Gypsies Under Attack in Kosovo
Jun. 29, 1999
PEC, Yugoslavia (AP) _ Ethnic Albanians seeking revenge for atrocities committed against them in Kosovo aren't just targeting Serbs. They are attacking the province's Gypsies, accusing them of helping Serbs loot homes and dispose of bodies from mass killings.
Untold thousands of Kosovo's Gypsy minority have fled since the end of the NATO bombardment. Ethnic Albanians accuse Gypsies, also known as Roma, of joining with the Serbs in the crackdown that prompted NATO's intervention in Kosovo.
Ethnic Albanians claim Serbs often paid Roma to dig mass graves or dispose of the corpses of massacre victims.
``They said Roma burned their homes, but they didn't. It was the Serbs. We are innocent,'' Nuri Gashi, a 54-year-old Gypsy, said last week in the western city of Pec as her ethnic Albanian neighbors looted and burned other Roma homes around her.
The newly returned refugees had come back to the neighborhood to find the bodies of 17 ethnic Albanians in the yards and rooms of their burned houses.
Survivors of the May 10 massacre in the quarter said two Roma men had killed alongside Serb paramilitaries.
``They did awful things,'' said Kosovo Liberation Army soldier Nazmi Latifi, summoning onlookers away from the burning Gypsy houses to show them the newly dug graves and unburied corpses of the massacre victims.
Many of the neighborhood's 100 Gypsy households fled with Serb civilians when Yugoslav soldiers withdrew earlier this month.
Arson and threats chased out the rest by late last week, leaving only Gashi, her husband, Shaban, 62, and three other Gypsies.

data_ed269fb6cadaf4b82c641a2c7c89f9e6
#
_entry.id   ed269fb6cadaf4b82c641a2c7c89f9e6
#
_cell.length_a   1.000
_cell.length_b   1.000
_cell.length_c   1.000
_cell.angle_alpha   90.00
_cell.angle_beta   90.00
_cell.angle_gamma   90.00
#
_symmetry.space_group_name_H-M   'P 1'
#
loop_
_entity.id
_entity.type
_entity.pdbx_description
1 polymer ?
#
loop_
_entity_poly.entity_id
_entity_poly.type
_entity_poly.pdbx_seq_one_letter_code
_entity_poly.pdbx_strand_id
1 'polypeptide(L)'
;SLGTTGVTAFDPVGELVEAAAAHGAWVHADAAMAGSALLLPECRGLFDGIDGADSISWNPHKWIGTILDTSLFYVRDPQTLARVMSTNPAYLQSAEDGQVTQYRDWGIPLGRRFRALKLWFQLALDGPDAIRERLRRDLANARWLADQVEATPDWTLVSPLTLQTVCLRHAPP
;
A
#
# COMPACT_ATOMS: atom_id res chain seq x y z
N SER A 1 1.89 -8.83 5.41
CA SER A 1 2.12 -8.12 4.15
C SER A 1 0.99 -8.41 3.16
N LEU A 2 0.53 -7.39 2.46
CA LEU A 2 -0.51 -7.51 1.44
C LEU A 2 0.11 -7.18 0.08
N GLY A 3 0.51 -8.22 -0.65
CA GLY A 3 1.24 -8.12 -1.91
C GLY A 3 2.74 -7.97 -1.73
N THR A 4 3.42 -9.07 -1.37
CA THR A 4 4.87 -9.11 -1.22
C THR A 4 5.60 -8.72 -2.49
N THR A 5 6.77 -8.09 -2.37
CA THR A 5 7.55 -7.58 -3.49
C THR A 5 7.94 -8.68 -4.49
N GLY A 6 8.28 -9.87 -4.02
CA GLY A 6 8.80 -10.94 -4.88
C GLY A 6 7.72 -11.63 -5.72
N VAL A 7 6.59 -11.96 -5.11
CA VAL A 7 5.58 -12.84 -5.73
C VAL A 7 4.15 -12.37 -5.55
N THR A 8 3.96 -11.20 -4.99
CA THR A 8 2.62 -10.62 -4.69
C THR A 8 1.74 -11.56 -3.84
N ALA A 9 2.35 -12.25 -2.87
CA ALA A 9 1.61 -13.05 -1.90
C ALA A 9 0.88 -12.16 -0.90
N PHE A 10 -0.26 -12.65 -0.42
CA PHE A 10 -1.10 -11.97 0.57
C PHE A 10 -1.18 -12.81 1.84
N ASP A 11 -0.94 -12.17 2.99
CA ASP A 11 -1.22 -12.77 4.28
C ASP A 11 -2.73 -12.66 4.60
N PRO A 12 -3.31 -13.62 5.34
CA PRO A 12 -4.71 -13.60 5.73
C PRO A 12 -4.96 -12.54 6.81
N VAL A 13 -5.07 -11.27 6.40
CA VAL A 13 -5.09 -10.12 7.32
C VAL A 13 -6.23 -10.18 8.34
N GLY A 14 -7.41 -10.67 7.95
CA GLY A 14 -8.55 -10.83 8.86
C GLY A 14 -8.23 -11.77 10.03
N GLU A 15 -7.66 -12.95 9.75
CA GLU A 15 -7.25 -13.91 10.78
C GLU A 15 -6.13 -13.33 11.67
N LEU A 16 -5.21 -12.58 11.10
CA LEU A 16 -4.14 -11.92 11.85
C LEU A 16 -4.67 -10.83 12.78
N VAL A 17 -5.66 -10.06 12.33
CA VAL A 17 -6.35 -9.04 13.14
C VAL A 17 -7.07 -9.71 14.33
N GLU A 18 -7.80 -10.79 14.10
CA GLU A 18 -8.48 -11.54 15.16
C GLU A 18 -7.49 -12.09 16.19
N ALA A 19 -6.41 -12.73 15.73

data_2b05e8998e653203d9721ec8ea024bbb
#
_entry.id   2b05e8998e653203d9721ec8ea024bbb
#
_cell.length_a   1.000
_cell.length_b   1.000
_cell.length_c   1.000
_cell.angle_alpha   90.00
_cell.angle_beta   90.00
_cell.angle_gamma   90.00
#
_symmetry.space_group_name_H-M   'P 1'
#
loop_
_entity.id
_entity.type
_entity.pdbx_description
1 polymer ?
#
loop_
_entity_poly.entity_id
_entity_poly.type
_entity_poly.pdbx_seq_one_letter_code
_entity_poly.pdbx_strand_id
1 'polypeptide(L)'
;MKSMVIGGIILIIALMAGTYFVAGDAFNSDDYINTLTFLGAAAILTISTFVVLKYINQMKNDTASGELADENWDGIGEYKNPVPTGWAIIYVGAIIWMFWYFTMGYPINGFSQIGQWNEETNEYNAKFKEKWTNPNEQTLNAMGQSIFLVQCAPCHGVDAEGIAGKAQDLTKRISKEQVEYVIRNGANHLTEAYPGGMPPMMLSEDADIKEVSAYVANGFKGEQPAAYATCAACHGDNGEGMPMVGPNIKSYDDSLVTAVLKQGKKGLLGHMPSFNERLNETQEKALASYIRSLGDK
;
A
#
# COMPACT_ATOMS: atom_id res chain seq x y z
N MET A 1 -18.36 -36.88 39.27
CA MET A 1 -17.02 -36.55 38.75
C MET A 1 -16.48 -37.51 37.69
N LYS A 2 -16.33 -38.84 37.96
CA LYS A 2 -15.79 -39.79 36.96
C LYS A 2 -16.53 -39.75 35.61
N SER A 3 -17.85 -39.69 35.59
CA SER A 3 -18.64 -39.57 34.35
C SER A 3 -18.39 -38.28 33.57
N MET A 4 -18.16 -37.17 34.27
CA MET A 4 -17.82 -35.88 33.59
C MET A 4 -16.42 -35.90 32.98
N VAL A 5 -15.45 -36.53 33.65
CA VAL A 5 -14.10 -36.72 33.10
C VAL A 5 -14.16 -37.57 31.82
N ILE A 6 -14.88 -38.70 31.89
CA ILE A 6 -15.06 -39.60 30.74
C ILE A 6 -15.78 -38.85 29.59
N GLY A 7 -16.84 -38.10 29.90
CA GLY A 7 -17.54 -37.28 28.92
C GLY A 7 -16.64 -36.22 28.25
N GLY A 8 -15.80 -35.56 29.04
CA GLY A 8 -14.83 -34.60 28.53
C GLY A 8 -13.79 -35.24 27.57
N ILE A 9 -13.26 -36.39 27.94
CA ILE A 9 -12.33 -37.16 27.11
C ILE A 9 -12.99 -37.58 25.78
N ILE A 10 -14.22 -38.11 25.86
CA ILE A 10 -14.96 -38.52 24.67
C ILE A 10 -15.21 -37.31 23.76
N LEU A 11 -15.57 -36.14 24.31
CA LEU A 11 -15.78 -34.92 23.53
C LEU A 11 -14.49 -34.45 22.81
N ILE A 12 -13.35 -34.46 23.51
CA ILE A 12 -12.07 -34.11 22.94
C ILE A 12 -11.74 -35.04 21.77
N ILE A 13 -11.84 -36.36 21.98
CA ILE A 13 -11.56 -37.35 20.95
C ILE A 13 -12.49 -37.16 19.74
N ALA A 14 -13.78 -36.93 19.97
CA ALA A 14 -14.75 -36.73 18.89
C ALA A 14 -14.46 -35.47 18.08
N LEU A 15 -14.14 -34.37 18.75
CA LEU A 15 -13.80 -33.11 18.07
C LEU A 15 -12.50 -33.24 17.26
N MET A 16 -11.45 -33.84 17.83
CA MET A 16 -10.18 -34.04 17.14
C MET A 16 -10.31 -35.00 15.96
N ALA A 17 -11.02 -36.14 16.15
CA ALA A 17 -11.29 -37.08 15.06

``All Roma, they did not behave as well as these two,'' said ethnic Albanian Selim Salihi, nodding at the Gashis.
Frightened by repeated KLA visits to their home, Shaban Gashi said: ``We have no money, no where else to go.''
Since the war, widespread attacks on Gypsies have included Roma men found beaten in KLA custody in Pristina, Gypsy men found with their throats cut in Pec, and countless arsons that have consumed even the mansions of Roma leaders in the Kosovo capital, Pristina.
Even during the war, ethnic Albanians in refugee camps outside Kosovo attacked Roma refugees on occasion, claiming they recognized them as participants in Serb atrocities.
On Tuesday, a Roma man was in a Pec jail taken over by Italian NATO forces, brought in by KLA soldiers who wanted him investigated as a war crimes suspect.
Preliminary evidence indicated the man was an informant for Serbian police, Italian officers said, refusing to identify the man.
The man was the only known war crimes suspect to be held in the area.
Throughout eastern Europe, Gypsies, who have lived for centuries on the fringes of societies, are a large but often despised minority, blamed for thefts and other petty crimes. In Yugoslavia, Gypsies traditionally have tried to keep a low profile, stay out of politics and avoid trouble with the authorities.
U.N. refugee workers say it's impossible to determine how many Roma have fled Kosovo, or even how many lived here before the war.
For a few days following the peace accord, Roma were the people seen most often in western Kosovo's villages _ after Serb civilians withdrew and before ethnic Albanians returned.
Their homes were the only ones left unburned by Serbs in some villages, spared because of the ``Romi'' spray painted, probably by ethnic Albanians, on the doors or gates. When ethnic Albanians returned, the same scrawled designations made them targets.
``Basically, they've always been accused as allies of the Serbs. In the old pecking order, they were higher than the Albanians, and as a result, they're coming under a lot of pressure now,'' said Judith Kumin, a spokeswoman for the U.N. High Commission for Refugees in Geneva.